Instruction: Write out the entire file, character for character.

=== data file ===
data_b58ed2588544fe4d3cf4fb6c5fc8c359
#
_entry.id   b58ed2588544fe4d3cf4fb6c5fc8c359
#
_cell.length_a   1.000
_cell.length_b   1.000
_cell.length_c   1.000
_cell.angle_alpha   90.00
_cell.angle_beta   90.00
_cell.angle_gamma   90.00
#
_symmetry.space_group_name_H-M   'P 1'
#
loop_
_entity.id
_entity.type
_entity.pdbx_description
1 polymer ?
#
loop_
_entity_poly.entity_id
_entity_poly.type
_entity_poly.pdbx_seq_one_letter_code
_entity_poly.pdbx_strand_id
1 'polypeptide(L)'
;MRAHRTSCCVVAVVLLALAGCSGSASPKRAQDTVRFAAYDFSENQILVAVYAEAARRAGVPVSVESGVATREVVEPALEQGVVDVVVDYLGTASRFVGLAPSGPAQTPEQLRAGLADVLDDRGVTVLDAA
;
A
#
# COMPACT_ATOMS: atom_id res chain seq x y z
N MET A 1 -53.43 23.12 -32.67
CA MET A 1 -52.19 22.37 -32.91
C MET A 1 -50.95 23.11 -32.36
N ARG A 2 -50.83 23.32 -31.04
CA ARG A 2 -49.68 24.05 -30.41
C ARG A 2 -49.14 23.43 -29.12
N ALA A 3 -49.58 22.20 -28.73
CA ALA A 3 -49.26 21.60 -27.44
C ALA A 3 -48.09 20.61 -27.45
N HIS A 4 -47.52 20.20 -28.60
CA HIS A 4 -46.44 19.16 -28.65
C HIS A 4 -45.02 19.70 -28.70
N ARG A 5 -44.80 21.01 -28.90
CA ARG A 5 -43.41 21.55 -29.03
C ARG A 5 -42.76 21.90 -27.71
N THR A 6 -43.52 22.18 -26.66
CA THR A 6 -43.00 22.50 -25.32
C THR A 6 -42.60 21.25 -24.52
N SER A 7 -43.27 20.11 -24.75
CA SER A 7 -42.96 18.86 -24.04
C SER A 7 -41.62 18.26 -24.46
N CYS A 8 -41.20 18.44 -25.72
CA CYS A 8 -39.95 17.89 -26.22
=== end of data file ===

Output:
data_b58ed2588544fe4d3cf4fb6c5fc8c359
#
_entry.id   b58ed2588544fe4d3cf4fb6c5fc8c359
#
_cell.length_a   1.000
_cell.length_b   1.000
_cell.length_c   1.000
_cell.angle_alpha   90.00
_cell.angle_beta   90.00
_cell.angle_gamma   90.00
#
_symmetry.space_group_name_H-M   'P 1'
#
loop_
_entity.id
_entity.type
_entity.pdbx_description
1 polymer ?
#
loop_
_entity_poly.entity_id
_entity_poly.type
_entity_poly.pdbx_seq_one_letter_code
_entity_poly.pdbx_strand_id
1 'polypeptide(L)'
;MRAHRTSCCVVAVVLLALAGCSGSASPKRAQDTVRFAAYDFSENQILVAVYAEAARRAGVPVSVESGVATREVVEPALEQGVVDVVVDYLGTASRFVGLAPSGPAQTPEQLRAGLADVLDDRGVTVLDAA
;
A
#
# COMPACT_ATOMS: atom_id res chain seq x y z
N MET A 1 -53.43 23.12 -32.67
CA MET A 1 -52.19 22.37 -32.91
C MET A 1 -50.95 23.11 -32.36
N ARG A 2 -50.83 23.32 -31.04
CA ARG A 2 -49.68 24.05 -30.41
C ARG A 2 -49.14 23.43 -29.12
N ALA A 3 -49.58 22.20 -28.73
CA ALA A 3 -49.26 21.60 -27.44
C ALA A 3 -48.09 20.61 -27.45
N HIS A 4 -47.52 20.20 -28.60
CA HIS A 4 -46.44 19.16 -28.65
C HIS A 4 -45.02 19.70 -28.70
N ARG A 5 -44.80 21.01 -28.90
CA ARG A 5 -43.41 21.55 -29.03
C ARG A 5 -42.76 21.90 -27.71
N THR A 6 -43.52 22.18 -26.66
CA THR A 6 -43.00 22.50 -25.32
C THR A 6 -42.60 21.25 -24.52
N SER A 7 -43.27 20.11 -24.75
CA SER A 7 -42.96 18.86 -24.04
C SER A 7 -41.62 18.26 -24.46
N CYS A 8 -41.20 18.44 -25.72
CA CYS A 8 -39.95 17.89 -26.22